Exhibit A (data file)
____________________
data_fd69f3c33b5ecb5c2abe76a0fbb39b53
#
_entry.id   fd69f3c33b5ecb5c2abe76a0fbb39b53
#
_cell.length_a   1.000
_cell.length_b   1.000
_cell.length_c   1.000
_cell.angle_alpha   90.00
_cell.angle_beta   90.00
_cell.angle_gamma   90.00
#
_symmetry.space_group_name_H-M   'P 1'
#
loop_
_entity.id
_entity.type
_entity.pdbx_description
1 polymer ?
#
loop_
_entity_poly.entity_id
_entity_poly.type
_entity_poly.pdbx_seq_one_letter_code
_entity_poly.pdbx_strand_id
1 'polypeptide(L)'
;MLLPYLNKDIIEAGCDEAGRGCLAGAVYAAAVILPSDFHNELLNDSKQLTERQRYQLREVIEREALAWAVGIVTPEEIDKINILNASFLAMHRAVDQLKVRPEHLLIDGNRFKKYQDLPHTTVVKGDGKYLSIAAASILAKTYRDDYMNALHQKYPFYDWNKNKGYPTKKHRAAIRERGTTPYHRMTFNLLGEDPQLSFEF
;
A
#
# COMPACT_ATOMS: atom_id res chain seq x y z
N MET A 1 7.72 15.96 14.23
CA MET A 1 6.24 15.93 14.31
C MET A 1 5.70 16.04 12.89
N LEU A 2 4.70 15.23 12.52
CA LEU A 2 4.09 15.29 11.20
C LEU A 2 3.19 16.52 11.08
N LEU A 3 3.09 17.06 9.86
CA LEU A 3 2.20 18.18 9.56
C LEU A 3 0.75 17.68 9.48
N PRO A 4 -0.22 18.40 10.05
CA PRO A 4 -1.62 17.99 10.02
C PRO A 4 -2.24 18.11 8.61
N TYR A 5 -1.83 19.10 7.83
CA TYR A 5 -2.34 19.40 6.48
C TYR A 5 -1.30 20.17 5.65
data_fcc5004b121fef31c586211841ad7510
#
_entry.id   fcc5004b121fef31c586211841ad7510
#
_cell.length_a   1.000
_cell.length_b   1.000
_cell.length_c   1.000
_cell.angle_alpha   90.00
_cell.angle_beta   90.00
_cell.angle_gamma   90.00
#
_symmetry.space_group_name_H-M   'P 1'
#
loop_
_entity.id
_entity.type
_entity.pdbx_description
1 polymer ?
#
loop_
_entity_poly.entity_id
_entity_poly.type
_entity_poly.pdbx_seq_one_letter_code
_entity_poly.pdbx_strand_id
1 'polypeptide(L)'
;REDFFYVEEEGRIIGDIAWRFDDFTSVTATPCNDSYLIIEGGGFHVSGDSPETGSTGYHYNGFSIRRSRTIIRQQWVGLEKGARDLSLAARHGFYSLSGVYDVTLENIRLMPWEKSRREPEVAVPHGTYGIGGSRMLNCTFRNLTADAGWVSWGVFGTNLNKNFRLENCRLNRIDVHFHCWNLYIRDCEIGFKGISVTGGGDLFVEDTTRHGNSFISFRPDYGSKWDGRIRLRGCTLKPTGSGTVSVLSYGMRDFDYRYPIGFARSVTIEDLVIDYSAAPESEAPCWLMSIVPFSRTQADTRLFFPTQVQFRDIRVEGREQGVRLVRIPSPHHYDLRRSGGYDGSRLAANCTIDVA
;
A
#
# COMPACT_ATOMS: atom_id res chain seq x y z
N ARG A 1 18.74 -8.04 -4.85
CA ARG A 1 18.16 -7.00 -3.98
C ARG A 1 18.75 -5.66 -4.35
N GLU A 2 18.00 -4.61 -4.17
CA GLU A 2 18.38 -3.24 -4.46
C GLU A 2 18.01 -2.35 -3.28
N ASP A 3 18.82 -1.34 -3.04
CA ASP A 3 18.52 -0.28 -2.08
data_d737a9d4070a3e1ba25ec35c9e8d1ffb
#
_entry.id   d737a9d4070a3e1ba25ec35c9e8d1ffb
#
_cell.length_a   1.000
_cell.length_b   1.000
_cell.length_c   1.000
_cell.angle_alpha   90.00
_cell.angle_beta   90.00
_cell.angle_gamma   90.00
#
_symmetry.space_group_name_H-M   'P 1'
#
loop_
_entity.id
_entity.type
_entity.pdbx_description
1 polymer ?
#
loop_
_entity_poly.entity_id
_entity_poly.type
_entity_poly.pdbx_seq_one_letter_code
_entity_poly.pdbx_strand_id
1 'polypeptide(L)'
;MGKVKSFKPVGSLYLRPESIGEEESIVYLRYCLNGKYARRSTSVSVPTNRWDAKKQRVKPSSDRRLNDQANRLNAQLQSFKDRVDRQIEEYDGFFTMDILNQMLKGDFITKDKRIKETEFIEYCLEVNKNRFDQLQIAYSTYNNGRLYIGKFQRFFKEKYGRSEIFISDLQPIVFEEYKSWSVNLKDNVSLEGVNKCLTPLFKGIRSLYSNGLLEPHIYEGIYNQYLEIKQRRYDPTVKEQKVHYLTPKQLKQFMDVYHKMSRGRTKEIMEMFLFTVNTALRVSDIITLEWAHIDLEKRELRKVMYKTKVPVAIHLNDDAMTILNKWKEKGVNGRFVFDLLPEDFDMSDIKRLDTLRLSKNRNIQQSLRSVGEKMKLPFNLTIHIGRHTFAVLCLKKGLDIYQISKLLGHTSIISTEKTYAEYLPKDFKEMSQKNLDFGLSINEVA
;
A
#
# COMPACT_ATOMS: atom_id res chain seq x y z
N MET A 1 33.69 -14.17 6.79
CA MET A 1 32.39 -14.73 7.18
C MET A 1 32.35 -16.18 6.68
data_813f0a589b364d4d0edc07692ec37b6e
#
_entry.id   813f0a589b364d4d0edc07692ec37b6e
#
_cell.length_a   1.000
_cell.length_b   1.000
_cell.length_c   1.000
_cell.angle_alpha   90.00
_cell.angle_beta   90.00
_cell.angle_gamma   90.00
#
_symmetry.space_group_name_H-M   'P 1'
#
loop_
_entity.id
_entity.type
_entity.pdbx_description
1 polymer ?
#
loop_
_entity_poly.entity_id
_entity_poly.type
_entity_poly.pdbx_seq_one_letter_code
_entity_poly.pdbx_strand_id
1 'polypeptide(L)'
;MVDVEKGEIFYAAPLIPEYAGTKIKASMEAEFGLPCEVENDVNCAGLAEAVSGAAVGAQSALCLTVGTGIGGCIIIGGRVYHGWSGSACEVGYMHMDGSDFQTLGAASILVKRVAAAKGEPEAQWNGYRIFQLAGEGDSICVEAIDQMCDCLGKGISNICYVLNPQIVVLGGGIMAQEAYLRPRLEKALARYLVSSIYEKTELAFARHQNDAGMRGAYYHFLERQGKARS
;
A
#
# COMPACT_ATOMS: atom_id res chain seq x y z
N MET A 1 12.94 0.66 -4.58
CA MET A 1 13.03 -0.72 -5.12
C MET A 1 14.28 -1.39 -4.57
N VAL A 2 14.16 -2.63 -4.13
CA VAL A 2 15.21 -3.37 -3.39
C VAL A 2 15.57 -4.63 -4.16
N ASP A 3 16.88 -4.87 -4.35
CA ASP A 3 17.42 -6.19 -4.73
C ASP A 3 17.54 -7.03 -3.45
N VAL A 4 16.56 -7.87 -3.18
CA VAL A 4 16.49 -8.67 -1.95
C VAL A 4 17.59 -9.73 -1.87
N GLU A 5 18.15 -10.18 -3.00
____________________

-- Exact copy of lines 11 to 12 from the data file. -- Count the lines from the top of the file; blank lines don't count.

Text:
#
_symmetry.space_group_name_H-M   'P 1'